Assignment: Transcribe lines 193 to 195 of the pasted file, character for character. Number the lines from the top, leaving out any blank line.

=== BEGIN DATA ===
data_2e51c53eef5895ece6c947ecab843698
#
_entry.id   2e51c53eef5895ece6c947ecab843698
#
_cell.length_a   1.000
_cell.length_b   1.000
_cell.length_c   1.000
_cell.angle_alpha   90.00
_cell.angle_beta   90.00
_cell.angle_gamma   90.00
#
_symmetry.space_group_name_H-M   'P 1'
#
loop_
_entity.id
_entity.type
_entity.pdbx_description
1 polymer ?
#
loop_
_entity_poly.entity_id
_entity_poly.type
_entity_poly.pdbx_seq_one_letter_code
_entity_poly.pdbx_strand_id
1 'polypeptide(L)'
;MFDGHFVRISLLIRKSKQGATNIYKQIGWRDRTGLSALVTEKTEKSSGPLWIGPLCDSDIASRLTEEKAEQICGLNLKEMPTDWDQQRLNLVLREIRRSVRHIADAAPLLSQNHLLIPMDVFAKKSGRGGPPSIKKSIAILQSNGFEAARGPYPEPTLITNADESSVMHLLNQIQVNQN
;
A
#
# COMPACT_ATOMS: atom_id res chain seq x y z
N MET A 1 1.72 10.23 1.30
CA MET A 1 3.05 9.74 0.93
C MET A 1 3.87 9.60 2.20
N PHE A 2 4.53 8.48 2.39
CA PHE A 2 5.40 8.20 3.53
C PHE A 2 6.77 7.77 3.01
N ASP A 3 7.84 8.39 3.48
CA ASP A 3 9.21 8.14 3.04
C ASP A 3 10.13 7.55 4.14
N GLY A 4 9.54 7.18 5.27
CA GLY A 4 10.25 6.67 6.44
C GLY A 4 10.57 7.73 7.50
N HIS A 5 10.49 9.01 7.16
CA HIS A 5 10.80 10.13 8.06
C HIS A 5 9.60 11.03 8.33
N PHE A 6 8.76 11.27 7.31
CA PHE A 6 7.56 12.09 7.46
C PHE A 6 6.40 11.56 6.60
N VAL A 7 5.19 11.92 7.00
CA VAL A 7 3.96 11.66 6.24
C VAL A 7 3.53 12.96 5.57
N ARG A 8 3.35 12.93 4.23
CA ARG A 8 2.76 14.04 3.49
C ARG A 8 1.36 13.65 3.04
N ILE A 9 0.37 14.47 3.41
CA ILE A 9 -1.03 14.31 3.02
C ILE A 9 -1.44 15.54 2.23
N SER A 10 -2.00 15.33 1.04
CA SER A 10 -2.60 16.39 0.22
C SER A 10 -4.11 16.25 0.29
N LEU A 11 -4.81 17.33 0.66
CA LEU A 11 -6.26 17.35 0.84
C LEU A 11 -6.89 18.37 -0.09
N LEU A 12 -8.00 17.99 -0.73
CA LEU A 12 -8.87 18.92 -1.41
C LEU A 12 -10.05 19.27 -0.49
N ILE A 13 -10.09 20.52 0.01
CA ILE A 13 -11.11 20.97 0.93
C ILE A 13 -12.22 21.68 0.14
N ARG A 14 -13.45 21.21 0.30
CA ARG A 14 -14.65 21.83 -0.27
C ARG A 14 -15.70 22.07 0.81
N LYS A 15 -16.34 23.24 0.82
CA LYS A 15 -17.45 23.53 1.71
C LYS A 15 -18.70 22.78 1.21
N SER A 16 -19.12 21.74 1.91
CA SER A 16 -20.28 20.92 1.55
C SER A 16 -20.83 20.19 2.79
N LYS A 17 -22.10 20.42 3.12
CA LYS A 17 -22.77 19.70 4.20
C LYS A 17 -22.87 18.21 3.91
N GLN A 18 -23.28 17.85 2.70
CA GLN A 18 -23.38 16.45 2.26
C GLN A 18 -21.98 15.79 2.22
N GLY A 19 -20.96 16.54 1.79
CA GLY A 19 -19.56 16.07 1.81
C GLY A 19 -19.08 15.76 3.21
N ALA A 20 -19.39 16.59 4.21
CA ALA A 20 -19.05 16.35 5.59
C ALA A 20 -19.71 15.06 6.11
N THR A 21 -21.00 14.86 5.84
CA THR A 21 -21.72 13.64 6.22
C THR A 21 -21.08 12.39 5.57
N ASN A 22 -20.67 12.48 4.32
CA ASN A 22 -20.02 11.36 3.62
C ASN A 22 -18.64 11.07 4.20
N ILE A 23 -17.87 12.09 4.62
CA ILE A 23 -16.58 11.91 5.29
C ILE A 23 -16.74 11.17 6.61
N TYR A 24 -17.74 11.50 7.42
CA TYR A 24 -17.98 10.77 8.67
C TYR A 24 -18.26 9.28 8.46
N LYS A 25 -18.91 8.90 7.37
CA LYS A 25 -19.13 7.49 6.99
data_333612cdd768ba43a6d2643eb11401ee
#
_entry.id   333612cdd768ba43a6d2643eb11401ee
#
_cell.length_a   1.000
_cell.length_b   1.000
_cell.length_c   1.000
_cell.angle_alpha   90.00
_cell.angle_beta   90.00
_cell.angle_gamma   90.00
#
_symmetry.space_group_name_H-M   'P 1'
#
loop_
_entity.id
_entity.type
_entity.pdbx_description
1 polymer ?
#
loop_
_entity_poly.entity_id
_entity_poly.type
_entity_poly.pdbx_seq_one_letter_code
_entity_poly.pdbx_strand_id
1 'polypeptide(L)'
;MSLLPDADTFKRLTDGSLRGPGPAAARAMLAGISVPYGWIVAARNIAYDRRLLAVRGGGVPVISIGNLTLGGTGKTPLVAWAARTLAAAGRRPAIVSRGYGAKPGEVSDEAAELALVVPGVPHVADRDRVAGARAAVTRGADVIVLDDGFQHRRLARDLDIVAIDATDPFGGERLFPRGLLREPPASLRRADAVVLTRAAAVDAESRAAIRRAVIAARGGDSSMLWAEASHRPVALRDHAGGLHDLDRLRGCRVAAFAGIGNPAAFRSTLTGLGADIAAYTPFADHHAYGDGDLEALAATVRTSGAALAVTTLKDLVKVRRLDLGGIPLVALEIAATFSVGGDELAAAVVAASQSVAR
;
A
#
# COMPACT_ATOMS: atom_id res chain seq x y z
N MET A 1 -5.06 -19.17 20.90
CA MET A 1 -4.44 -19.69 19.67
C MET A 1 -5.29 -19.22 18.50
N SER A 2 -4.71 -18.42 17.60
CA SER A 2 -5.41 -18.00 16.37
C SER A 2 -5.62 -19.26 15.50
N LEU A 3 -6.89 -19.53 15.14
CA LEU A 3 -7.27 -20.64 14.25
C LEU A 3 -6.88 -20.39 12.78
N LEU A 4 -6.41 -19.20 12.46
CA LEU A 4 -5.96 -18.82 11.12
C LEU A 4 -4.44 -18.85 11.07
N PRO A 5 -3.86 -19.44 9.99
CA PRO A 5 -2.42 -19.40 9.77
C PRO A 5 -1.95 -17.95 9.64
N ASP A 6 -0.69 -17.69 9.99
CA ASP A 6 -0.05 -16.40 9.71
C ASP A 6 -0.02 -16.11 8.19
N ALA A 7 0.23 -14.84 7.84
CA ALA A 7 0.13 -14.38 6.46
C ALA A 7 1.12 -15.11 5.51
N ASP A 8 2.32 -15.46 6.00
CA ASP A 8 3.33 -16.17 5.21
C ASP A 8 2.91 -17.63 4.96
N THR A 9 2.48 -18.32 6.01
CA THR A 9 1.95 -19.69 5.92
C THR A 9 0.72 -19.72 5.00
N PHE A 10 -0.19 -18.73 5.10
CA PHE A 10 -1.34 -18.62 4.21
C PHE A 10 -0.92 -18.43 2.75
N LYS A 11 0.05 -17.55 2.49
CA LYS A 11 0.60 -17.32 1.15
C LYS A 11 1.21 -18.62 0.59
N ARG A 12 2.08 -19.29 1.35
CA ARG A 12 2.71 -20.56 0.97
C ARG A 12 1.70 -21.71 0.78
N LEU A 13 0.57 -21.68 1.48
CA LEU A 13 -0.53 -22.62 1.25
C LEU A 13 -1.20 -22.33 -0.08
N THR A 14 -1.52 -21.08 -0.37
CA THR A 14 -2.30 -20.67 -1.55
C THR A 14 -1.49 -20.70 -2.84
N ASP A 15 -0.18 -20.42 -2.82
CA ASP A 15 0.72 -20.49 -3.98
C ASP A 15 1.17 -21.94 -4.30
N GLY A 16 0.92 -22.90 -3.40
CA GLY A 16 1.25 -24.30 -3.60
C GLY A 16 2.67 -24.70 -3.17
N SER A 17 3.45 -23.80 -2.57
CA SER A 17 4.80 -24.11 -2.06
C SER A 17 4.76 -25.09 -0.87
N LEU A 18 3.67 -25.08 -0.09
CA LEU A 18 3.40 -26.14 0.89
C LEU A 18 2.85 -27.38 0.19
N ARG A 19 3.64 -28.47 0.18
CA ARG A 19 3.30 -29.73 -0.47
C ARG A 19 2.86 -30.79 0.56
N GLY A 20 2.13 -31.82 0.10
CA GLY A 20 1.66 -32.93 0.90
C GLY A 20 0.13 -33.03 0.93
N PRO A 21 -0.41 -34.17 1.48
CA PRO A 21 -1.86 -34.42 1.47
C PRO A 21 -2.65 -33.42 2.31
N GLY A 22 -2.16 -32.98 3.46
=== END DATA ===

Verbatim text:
CA GLY A 20 1.66 -32.93 0.90
C GLY A 20 0.13 -33.03 0.93
N PRO A 21 -0.41 -34.17 1.48